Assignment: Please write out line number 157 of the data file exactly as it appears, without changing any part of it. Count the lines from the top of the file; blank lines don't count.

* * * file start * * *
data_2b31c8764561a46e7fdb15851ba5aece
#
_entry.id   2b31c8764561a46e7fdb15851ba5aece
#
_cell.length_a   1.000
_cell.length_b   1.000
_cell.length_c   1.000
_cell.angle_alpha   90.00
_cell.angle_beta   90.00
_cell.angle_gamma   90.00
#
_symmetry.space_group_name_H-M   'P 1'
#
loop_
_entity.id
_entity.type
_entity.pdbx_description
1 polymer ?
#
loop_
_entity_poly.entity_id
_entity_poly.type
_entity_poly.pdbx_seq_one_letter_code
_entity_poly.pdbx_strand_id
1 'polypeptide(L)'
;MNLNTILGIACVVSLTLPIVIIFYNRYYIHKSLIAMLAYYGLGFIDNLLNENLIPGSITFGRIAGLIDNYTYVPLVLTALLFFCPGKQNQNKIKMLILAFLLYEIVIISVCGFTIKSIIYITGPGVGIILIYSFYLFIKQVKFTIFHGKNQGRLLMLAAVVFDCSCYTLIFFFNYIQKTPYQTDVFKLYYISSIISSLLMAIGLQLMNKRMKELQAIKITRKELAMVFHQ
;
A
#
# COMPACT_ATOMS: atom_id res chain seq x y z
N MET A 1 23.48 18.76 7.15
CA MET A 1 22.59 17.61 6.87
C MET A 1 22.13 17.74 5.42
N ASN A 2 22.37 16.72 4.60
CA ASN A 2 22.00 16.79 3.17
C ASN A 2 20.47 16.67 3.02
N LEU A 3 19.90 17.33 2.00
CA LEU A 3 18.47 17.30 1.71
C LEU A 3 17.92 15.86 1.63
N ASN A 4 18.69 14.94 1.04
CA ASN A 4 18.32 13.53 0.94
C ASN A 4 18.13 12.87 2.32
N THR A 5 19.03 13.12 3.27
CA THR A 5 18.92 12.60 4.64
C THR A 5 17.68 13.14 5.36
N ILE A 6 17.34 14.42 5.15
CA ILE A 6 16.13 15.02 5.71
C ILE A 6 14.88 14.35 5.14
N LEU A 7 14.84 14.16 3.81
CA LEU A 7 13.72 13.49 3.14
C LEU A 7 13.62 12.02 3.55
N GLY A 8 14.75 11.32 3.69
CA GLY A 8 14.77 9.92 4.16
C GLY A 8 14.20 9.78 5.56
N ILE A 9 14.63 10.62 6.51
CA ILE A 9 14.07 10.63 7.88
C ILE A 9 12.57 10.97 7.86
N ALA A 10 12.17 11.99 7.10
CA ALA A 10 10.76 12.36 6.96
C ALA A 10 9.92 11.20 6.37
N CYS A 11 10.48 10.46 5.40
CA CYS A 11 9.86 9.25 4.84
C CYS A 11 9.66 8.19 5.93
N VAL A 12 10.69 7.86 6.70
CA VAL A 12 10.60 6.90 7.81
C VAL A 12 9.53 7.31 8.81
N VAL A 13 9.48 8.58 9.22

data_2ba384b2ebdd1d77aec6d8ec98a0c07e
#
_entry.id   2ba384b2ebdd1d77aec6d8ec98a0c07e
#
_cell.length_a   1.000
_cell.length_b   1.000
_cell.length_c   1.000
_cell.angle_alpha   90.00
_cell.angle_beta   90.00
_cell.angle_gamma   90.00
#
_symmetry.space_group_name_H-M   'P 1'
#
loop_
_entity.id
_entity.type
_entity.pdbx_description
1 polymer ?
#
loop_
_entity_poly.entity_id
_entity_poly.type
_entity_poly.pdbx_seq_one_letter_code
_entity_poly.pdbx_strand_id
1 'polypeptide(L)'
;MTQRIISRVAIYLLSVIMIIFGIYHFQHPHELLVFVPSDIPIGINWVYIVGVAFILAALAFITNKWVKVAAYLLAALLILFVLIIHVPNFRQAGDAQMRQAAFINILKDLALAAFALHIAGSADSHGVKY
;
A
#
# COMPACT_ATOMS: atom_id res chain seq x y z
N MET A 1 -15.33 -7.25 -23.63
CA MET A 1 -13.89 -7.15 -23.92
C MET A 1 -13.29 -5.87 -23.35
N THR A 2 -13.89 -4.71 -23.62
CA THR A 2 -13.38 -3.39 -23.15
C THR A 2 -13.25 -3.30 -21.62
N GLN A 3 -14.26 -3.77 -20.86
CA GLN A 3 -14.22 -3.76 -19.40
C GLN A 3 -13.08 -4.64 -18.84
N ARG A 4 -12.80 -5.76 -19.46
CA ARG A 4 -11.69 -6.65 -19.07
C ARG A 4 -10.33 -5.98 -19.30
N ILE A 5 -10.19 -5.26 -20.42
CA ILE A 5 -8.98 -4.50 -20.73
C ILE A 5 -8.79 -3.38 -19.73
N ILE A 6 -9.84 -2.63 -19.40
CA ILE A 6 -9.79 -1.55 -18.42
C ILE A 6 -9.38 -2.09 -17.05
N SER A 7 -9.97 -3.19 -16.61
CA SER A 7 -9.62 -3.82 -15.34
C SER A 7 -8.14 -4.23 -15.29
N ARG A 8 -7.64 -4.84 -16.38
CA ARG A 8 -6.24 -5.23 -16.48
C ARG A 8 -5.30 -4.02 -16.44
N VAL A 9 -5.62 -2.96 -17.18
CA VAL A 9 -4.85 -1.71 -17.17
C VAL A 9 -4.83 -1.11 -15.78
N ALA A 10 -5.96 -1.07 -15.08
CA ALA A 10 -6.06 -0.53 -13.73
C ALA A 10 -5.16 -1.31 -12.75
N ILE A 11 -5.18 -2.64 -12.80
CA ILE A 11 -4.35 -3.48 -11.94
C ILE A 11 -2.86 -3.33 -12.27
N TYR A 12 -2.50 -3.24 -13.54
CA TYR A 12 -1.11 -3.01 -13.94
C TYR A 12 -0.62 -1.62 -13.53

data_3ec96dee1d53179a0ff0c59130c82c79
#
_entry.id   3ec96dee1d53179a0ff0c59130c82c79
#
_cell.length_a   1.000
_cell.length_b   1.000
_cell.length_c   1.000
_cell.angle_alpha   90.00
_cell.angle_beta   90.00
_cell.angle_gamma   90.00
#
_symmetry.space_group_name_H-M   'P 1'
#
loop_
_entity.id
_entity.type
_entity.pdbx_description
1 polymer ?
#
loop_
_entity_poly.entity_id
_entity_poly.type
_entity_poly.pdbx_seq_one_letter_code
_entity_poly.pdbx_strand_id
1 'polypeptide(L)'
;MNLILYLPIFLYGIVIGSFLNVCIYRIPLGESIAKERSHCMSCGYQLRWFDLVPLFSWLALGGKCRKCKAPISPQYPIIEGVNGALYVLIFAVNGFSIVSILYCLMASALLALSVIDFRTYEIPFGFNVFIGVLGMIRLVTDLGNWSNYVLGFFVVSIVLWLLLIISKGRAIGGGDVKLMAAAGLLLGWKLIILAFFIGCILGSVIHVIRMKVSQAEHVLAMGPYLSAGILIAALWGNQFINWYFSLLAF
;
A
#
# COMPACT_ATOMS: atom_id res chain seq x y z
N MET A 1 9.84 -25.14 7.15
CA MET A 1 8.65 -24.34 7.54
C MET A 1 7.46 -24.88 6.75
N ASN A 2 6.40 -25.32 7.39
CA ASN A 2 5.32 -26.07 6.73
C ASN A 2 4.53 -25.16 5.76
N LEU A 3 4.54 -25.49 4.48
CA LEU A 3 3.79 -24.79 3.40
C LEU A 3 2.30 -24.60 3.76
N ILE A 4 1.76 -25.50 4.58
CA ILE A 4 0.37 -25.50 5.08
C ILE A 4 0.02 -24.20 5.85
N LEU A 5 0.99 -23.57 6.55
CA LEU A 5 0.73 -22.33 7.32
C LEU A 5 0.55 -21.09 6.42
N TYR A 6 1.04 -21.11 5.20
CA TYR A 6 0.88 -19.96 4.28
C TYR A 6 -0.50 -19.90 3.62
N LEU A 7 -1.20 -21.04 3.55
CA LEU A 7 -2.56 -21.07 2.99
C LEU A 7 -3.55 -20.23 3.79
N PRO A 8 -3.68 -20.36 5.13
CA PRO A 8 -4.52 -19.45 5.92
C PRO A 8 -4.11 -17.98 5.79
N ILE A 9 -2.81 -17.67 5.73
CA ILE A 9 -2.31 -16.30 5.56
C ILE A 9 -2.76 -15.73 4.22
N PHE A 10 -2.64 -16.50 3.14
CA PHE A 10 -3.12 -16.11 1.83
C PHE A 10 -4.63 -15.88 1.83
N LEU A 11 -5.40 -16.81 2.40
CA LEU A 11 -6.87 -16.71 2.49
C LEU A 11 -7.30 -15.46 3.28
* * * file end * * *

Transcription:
_entity_poly.pdbx_strand_id